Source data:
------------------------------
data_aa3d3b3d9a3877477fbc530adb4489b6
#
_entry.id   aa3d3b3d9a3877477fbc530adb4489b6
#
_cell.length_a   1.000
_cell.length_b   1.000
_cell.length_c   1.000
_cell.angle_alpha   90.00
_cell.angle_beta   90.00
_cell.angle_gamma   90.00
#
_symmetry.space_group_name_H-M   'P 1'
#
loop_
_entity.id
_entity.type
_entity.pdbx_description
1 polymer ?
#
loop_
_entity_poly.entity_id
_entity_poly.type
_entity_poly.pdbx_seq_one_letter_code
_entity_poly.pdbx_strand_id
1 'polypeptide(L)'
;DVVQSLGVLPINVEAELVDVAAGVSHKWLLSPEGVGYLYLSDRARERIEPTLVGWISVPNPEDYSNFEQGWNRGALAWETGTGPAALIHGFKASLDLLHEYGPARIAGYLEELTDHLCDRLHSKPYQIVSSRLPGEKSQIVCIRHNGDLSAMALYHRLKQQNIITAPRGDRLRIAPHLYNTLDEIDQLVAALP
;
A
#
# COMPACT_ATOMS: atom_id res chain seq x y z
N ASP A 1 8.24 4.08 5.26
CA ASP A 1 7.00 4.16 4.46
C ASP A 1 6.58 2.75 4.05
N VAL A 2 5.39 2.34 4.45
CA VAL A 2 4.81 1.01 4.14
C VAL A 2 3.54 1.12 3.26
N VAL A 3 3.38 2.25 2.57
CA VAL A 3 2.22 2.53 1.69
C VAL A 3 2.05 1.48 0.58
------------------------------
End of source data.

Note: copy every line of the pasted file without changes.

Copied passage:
data_aa3d3b3d9a3877477fbc530adb4489b6
#
_entry.id   aa3d3b3d9a3877477fbc530adb4489b6
#
_cell.length_a   1.000
_cell.length_b   1.000
_cell.length_c   1.000
_cell.angle_alpha   90.00
_cell.angle_beta   90.00
_cell.angle_gamma   90.00
#
_symmetry.space_group_name_H-M   'P 1'
#
loop_
_entity.id
_entity.type
_entity.pdbx_description
1 polymer ?
#
loop_
_entity_poly.entity_id
_entity_poly.type
_entity_poly.pdbx_seq_one_letter_code
_entity_poly.pdbx_strand_id
1 'polypeptide(L)'
;DVVQSLGVLPINVEAELVDVAAGVSHKWLLSPEGVGYLYLSDRARERIEPTLVGWISVPNPEDYSNFEQGWNRGALAWETGTGPAALIHGFKASLDLLHEYGPARIAGYLEELTDHLCDRLHSKPYQIVSSRLPGEKSQIVCIRHNGDLSAMALYHRLKQQNIITAPRGDRLRIAPHLYNTLDEIDQLVAALP
;
A
#
# COMPACT_ATOMS: atom_id res chain seq x y z
N ASP A 1 8.24 4.08 5.26
CA ASP A 1 7.00 4.16 4.46
C ASP A 1 6.58 2.75 4.05
N VAL A 2 5.39 2.34 4.45
CA VAL A 2 4.81 1.01 4.14
C VAL A 2 3.54 1.12 3.26
N VAL A 3 3.38 2.25 2.57
CA VAL A 3 2.22 2.53 1.69
C VAL A 3 2.05 1.48 0.58